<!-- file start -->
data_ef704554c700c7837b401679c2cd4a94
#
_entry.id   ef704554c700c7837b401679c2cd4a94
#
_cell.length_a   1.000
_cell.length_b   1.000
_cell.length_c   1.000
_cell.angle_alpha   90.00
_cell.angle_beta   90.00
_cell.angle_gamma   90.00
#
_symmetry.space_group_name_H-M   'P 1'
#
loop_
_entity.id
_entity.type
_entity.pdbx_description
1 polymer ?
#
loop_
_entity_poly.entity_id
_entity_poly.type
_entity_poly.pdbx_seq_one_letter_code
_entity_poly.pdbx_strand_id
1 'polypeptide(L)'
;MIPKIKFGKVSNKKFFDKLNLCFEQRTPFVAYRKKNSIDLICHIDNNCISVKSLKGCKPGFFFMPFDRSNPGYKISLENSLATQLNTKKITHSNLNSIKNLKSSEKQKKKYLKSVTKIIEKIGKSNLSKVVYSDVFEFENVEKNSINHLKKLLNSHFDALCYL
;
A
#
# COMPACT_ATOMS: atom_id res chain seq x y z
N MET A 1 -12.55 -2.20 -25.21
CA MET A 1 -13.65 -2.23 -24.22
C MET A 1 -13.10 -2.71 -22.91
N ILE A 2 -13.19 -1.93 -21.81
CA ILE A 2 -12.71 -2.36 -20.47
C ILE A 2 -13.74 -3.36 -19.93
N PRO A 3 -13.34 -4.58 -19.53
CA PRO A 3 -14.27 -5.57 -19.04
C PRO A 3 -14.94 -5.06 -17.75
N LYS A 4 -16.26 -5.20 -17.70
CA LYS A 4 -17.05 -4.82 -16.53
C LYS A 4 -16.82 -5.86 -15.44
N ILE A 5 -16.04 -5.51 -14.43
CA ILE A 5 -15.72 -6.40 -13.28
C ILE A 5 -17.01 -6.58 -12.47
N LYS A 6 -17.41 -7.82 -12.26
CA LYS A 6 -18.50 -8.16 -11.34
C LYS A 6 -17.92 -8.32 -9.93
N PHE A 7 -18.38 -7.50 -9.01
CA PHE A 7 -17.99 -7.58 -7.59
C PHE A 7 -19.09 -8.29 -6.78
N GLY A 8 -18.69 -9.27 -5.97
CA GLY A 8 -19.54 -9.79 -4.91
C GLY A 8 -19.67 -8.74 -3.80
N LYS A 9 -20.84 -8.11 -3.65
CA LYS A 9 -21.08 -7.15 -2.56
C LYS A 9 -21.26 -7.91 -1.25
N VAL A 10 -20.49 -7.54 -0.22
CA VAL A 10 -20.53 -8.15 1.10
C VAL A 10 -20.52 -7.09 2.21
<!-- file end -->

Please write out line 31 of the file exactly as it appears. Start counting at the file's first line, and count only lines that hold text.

N MET A 1 -12.55 -2.20 -25.21